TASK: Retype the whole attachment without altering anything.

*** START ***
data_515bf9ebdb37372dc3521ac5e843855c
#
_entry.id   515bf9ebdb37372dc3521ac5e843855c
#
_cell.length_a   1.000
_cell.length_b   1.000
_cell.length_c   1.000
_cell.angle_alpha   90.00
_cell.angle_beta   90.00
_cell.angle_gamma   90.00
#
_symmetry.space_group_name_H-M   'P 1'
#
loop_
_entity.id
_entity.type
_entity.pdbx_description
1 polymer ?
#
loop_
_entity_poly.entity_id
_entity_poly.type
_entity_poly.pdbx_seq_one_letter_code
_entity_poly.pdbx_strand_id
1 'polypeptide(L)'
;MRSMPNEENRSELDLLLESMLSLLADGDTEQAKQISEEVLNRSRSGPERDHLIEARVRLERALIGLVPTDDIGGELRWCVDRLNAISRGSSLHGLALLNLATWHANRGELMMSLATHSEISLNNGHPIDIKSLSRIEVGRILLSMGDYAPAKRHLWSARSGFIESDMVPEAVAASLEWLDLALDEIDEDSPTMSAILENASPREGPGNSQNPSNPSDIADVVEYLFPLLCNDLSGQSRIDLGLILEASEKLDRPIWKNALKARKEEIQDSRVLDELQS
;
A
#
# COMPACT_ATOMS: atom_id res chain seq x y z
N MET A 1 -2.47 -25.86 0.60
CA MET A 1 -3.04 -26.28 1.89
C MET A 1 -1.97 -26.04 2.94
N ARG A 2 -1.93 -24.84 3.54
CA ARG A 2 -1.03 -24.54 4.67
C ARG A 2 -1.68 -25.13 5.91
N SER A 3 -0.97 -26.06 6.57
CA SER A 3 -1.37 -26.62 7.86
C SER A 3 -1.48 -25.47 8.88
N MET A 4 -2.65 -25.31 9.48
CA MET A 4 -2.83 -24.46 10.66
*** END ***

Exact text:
data_515bf9ebdb37372dc3521ac5e843855c
#
_entry.id   515bf9ebdb37372dc3521ac5e843855c
#
_cell.length_a   1.000
_cell.length_b   1.000
_cell.length_c   1.000
_cell.angle_alpha   90.00
_cell.angle_beta   90.00
_cell.angle_gamma   90.00
#
_symmetry.space_group_name_H-M   'P 1'
#
loop_
_entity.id
_entity.type
_entity.pdbx_description
1 polymer ?
#
loop_
_entity_poly.entity_id
_entity_poly.type
_entity_poly.pdbx_seq_one_letter_code
_entity_poly.pdbx_strand_id
1 'polypeptide(L)'
;MRSMPNEENRSELDLLLESMLSLLADGDTEQAKQISEEVLNRSRSGPERDHLIEARVRLERALIGLVPTDDIGGELRWCVDRLNAISRGSSLHGLALLNLATWHANRGELMMSLATHSEISLNNGHPIDIKSLSRIEVGRILLSMGDYAPAKRHLWSARSGFIESDMVPEAVAASLEWLDLALDEIDEDSPTMSAILENASPREGPGNSQNPSNPSDIADVVEYLFPLLCNDLSGQSRIDLGLILEASEKLDRPIWKNALKARKEEIQDSRVLDELQS
;
A
#
# COMPACT_ATOMS: atom_id res chain seq x y z
N MET A 1 -2.47 -25.86 0.60
CA MET A 1 -3.04 -26.28 1.89
C MET A 1 -1.97 -26.04 2.94
N ARG A 2 -1.93 -24.84 3.54
CA ARG A 2 -1.03 -24.54 4.67
C ARG A 2 -1.68 -25.13 5.91
N SER A 3 -0.97 -26.06 6.57
CA SER A 3 -1.37 -26.62 7.86
C SER A 3 -1.48 -25.47 8.88
N MET A 4 -2.65 -25.31 9.48
CA MET A 4 -2.83 -24.46 10.66